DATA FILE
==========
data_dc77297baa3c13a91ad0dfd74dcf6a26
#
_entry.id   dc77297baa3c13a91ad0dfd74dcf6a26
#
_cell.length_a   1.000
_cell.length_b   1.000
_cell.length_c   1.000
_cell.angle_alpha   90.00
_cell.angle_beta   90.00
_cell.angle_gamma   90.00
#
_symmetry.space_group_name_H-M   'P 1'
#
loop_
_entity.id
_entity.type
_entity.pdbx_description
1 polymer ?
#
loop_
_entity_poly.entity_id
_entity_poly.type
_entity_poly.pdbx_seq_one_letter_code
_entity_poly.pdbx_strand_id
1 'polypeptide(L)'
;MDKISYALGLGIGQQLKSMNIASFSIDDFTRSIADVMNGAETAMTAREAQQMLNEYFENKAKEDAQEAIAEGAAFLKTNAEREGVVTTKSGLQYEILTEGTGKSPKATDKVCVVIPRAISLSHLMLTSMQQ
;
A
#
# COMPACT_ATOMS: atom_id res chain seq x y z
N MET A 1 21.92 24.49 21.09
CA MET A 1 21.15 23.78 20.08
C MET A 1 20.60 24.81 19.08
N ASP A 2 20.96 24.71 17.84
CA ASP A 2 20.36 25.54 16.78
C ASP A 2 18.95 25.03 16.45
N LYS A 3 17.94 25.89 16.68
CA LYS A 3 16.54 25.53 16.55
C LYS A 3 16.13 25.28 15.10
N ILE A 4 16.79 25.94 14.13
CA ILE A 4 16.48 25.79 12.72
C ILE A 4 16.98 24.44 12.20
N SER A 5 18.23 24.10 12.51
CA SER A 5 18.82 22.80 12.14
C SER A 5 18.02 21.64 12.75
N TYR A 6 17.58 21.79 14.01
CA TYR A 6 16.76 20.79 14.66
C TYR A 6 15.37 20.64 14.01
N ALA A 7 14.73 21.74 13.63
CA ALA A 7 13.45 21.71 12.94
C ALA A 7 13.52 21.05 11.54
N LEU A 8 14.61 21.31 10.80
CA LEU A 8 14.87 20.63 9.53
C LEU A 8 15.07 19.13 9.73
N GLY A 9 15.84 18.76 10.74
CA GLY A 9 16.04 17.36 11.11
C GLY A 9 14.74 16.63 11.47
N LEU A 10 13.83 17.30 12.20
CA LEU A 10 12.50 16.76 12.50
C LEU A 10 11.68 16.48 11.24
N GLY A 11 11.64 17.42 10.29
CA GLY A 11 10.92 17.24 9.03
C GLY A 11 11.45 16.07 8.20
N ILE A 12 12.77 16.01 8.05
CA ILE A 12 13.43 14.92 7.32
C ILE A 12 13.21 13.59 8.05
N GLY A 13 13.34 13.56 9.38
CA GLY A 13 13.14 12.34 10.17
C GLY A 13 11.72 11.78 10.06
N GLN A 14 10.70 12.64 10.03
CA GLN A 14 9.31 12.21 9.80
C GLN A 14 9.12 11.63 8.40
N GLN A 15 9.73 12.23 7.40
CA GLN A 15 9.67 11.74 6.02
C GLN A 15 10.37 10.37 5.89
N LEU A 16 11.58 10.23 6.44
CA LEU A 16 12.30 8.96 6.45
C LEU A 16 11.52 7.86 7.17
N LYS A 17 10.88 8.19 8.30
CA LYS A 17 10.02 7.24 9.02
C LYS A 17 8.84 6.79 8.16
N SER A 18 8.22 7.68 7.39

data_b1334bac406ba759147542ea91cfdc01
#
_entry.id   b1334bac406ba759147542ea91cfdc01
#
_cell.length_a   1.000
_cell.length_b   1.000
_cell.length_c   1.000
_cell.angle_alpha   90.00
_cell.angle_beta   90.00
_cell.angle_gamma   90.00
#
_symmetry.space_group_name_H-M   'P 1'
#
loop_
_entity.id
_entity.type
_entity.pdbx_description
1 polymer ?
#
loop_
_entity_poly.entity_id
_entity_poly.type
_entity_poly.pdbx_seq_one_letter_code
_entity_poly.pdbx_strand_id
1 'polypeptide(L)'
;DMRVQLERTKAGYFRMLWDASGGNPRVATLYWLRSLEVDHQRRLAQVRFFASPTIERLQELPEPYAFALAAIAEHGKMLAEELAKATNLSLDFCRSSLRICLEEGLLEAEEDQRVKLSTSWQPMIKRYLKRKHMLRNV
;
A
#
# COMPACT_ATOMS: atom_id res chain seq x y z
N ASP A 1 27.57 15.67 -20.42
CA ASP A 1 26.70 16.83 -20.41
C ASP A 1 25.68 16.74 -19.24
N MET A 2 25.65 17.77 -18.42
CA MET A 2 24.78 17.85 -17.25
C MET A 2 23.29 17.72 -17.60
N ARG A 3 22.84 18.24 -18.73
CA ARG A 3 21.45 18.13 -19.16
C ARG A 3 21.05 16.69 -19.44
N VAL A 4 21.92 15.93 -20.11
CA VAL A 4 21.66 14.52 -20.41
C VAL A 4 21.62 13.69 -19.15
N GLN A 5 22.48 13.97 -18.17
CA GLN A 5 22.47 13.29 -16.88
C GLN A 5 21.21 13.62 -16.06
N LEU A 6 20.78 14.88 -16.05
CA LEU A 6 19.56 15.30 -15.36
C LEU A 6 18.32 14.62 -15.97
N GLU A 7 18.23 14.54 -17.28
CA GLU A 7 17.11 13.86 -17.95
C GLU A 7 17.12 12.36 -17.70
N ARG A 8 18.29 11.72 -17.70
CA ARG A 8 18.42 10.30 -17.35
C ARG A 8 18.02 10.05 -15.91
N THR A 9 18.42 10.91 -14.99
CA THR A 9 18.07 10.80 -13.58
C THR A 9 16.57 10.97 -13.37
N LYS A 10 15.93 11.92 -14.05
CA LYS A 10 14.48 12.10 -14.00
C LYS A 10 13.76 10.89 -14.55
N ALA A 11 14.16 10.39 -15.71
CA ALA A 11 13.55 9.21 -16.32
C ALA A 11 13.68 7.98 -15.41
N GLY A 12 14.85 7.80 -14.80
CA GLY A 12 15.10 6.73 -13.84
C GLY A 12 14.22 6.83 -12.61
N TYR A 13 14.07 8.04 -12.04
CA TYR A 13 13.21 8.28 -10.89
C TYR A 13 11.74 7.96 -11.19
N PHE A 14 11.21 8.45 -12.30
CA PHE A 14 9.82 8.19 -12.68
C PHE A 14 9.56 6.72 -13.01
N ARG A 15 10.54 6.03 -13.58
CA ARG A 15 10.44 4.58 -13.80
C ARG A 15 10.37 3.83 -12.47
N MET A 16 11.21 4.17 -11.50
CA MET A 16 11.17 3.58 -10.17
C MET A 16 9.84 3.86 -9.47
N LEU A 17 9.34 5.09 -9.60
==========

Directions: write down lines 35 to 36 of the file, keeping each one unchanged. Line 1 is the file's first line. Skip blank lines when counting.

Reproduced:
CA ASP A 2 20.36 25.54 16.78
C ASP A 2 18.95 25.03 16.45